Britain and Japan have signed a research and technology deployment collaboration to help automate nuclear decommissioning and other aspects of fusion energy production. Said to be a world-leading alliance, it will see new robotics and automation techniques applied to both fusion research and to decommissioning nuclear facilities in Japan and the UK.  

The £12m project, designated ‘LongOps’, will support delivery of faster and safer decommissioning at TEPCO’s Fukushima Dai-ichi reactors in Japan and at Sellafield in the UK, using long-reach robotic arms.  The four-year research collaboration will be funded equally by UK Research and Innovation (UKRI), the UK’s Nuclear Decommissioning Authority (NDA) and Japan’s Tokyo Electric Power Company (TEPCO).   

The collaboration between the three entities will see UKAEA’s Remote Applications in Challenging Environments (RACE) facility lead the project, design strategy and deliver new robotic capabilities with global potential.  It is also expected to result in direct benefits, such as employment opportunities, advances to ‘fusion-adjacent’ technologies, and ‘upskilling’ of the UK and Japanese scientific and engineering capabilities. The decommissioning of legacy nuclear facilities and fusion facilities are complex large-scale projects that are time-intensive to accomplish safely. Robotics and digital twin technologies will play an essential part in carrying them out efficiently with no risk to human health.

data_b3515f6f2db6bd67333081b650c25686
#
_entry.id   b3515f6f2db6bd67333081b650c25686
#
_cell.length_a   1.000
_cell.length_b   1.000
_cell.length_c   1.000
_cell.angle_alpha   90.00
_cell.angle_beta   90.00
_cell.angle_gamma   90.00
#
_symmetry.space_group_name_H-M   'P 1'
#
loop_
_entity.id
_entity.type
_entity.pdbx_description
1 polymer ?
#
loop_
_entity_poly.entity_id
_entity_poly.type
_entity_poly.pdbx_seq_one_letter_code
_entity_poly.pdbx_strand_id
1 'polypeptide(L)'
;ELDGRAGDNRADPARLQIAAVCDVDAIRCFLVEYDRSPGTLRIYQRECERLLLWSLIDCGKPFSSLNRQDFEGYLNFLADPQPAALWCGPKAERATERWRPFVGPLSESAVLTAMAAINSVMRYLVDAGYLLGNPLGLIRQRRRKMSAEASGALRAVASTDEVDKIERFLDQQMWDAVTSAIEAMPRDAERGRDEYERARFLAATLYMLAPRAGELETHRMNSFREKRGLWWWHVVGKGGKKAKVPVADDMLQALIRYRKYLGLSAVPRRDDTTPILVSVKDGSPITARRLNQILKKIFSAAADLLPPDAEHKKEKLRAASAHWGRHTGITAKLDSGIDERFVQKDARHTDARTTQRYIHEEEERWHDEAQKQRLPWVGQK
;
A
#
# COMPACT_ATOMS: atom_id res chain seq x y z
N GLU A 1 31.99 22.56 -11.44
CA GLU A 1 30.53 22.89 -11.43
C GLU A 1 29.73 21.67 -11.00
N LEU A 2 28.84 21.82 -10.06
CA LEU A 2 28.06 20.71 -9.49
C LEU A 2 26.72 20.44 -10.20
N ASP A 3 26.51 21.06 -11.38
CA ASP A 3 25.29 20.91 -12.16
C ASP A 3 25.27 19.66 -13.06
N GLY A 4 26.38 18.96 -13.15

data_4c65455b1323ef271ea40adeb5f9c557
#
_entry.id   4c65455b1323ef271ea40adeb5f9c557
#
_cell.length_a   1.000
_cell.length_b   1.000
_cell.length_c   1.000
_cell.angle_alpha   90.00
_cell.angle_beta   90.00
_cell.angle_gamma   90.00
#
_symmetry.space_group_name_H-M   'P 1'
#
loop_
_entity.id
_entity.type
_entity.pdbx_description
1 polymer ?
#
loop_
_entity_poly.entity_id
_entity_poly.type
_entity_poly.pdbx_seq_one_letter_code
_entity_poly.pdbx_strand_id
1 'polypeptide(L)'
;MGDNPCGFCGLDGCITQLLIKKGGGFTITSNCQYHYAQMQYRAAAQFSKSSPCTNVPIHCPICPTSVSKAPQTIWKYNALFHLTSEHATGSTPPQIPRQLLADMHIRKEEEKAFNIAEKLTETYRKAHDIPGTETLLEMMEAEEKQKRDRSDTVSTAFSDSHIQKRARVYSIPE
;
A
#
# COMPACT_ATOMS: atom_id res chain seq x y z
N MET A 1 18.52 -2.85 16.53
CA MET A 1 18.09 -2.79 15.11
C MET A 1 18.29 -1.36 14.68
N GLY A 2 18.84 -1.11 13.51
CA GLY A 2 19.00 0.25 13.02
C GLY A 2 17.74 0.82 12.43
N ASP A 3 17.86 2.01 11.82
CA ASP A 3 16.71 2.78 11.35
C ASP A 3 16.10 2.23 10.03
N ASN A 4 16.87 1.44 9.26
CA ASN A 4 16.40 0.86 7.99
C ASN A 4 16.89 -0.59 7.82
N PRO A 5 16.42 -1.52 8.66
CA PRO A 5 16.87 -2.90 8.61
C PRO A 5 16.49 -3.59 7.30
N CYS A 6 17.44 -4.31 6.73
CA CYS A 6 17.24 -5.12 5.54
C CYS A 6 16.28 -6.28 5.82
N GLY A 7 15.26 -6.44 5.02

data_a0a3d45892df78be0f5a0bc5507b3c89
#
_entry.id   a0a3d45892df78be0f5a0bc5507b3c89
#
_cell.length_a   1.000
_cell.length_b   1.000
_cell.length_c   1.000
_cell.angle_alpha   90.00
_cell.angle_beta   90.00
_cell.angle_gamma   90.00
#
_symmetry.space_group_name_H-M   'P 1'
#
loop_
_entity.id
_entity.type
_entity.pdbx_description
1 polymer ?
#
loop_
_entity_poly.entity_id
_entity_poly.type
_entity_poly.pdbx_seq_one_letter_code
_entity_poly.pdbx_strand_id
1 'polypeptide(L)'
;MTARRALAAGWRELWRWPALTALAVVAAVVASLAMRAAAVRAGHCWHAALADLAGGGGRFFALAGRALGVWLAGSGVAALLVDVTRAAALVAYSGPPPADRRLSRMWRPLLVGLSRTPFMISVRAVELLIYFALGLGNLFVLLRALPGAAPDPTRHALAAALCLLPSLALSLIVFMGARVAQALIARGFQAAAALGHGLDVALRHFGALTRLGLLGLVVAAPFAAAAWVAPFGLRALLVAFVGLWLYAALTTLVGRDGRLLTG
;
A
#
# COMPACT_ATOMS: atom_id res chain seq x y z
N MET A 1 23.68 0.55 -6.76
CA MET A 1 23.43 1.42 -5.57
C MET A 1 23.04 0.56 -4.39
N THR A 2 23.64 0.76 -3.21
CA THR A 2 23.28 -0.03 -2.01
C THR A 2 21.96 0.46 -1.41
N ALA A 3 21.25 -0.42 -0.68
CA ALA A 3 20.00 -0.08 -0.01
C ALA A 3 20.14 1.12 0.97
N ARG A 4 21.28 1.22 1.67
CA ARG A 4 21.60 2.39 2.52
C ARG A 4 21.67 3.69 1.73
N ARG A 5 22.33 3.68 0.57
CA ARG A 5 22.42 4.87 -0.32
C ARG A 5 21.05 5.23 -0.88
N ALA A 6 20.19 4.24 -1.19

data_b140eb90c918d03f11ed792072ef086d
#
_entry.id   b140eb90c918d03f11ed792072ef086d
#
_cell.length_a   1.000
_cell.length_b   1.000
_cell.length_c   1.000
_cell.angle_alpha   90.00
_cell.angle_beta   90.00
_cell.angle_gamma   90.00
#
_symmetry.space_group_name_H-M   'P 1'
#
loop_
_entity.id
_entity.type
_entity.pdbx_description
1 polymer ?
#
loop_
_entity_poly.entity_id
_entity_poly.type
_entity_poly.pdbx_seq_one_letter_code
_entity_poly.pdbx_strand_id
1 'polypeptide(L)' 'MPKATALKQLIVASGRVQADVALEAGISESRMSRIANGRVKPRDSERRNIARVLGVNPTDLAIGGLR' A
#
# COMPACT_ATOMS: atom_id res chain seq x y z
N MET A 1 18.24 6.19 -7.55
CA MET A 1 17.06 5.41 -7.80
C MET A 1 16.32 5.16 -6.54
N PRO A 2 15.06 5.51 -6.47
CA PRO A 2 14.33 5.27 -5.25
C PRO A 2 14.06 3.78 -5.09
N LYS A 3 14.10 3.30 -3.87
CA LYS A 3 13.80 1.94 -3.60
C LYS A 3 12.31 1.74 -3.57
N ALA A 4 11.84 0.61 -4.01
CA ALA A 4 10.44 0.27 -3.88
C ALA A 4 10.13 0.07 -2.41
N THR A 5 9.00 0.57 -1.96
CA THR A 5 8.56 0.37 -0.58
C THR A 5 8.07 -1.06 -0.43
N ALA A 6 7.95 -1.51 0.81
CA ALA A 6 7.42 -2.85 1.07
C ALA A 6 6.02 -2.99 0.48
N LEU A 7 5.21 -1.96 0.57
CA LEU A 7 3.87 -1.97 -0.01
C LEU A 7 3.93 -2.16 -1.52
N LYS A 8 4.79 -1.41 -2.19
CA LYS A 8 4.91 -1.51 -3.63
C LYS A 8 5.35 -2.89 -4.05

A major feature of the LongOps programme will be the deployment of sophisticated digital twin technology – virtual models where the pairing of the virtual and physical worlds allows for highly detailed analysis of data, and the forecasting of potential maintenance and operational issues. 

‘Digital twins’ is a formative technology for the Industrial Internet of Things enabling the optimisation of operations, improved productivity, and the ability to test and innovate in the virtual world before developing  real world applications. The software created will allow RACE to show how such machines are controlled in real-time during remote operations. Developments from LongOps will also be applied to the upgrading, maintenance and dismantling of fusion devices, such as the Joint European Torus (JET), once their lifespans have ended.